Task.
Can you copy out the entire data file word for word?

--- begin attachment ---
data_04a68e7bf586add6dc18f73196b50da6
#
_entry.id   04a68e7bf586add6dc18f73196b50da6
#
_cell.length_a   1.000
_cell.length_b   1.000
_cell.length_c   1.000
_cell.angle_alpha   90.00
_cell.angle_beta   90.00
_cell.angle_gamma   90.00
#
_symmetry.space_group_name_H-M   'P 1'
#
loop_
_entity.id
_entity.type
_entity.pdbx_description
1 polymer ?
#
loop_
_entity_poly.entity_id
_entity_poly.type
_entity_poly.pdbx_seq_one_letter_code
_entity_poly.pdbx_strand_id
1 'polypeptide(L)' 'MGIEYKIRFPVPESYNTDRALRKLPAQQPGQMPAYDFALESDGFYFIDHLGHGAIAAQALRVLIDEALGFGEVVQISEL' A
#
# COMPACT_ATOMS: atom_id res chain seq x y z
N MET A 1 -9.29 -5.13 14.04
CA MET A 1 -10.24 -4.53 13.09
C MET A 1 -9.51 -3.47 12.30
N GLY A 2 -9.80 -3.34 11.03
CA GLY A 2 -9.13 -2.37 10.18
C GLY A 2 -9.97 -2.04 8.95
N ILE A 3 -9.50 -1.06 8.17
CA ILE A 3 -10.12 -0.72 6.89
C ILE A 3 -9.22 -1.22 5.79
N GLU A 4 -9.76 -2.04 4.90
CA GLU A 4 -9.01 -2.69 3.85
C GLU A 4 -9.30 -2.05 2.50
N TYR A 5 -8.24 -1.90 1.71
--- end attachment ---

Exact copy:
data_04a68e7bf586add6dc18f73196b50da6
#
_entry.id   04a68e7bf586add6dc18f73196b50da6
#
_cell.length_a   1.000
_cell.length_b   1.000
_cell.length_c   1.000
_cell.angle_alpha   90.00
_cell.angle_beta   90.00
_cell.angle_gamma   90.00
#
_symmetry.space_group_name_H-M   'P 1'
#
loop_
_entity.id
_entity.type
_entity.pdbx_description
1 polymer ?
#
loop_
_entity_poly.entity_id
_entity_poly.type
_entity_poly.pdbx_seq_one_letter_code
_entity_poly.pdbx_strand_id
1 'polypeptide(L)' 'MGIEYKIRFPVPESYNTDRALRKLPAQQPGQMPAYDFALESDGFYFIDHLGHGAIAAQALRVLIDEALGFGEVVQISEL' A
#
# COMPACT_ATOMS: atom_id res chain seq x y z
N MET A 1 -9.29 -5.13 14.04
CA MET A 1 -10.24 -4.53 13.09
C MET A 1 -9.51 -3.47 12.30
N GLY A 2 -9.80 -3.34 11.03
CA GLY A 2 -9.13 -2.37 10.18
C GLY A 2 -9.97 -2.04 8.95
N ILE A 3 -9.50 -1.06 8.17
CA ILE A 3 -10.12 -0.72 6.89
C ILE A 3 -9.22 -1.22 5.79
N GLU A 4 -9.76 -2.04 4.90
CA GLU A 4 -9.01 -2.69 3.85
C GLU A 4 -9.30 -2.05 2.50
N TYR A 5 -8.24 -1.90 1.71